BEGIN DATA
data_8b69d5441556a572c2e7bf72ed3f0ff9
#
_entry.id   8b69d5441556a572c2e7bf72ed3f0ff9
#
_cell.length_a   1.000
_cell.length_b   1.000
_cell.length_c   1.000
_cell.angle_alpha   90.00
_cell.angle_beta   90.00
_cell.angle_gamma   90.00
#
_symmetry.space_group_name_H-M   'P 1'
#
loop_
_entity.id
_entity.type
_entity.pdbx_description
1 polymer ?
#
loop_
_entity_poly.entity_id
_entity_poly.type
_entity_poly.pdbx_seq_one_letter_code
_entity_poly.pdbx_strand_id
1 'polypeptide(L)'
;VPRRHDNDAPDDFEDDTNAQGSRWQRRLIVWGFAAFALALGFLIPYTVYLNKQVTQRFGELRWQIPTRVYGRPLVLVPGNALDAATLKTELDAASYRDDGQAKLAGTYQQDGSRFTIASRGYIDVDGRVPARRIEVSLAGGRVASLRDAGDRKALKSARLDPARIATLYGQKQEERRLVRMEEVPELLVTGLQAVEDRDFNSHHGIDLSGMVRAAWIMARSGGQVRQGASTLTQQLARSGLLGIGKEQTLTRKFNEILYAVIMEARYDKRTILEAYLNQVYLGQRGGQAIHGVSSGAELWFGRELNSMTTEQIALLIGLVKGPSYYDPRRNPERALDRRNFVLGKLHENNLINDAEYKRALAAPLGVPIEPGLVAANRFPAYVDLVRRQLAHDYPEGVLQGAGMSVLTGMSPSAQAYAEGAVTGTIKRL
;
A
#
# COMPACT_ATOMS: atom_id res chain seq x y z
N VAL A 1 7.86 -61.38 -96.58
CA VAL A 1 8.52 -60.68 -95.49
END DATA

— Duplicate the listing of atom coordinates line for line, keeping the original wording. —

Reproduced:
data_8b69d5441556a572c2e7bf72ed3f0ff9
#
_entry.id   8b69d5441556a572c2e7bf72ed3f0ff9
#
_cell.length_a   1.000
_cell.length_b   1.000
_cell.length_c   1.000
_cell.angle_alpha   90.00
_cell.angle_beta   90.00
_cell.angle_gamma   90.00
#
_symmetry.space_group_name_H-M   'P 1'
#
loop_
_entity.id
_entity.type
_entity.pdbx_description
1 polymer ?
#
loop_
_entity_poly.entity_id
_entity_poly.type
_entity_poly.pdbx_seq_one_letter_code
_entity_poly.pdbx_strand_id
1 'polypeptide(L)'
;VPRRHDNDAPDDFEDDTNAQGSRWQRRLIVWGFAAFALALGFLIPYTVYLNKQVTQRFGELRWQIPTRVYGRPLVLVPGNALDAATLKTELDAASYRDDGQAKLAGTYQQDGSRFTIASRGYIDVDGRVPARRIEVSLAGGRVASLRDAGDRKALKSARLDPARIATLYGQKQEERRLVRMEEVPELLVTGLQAVEDRDFNSHHGIDLSGMVRAAWIMARSGGQVRQGASTLTQQLARSGLLGIGKEQTLTRKFNEILYAVIMEARYDKRTILEAYLNQVYLGQRGGQAIHGVSSGAELWFGRELNSMTTEQIALLIGLVKGPSYYDPRRNPERALDRRNFVLGKLHENNLINDAEYKRALAAPLGVPIEPGLVAANRFPAYVDLVRRQLAHDYPEGVLQGAGMSVLTGMSPSAQAYAEGAVTGTIKRL
;
A
#
# COMPACT_ATOMS: atom_id res chain seq x y z
N VAL A 1 7.86 -61.38 -96.58
CA VAL A 1 8.52 -60.68 -95.49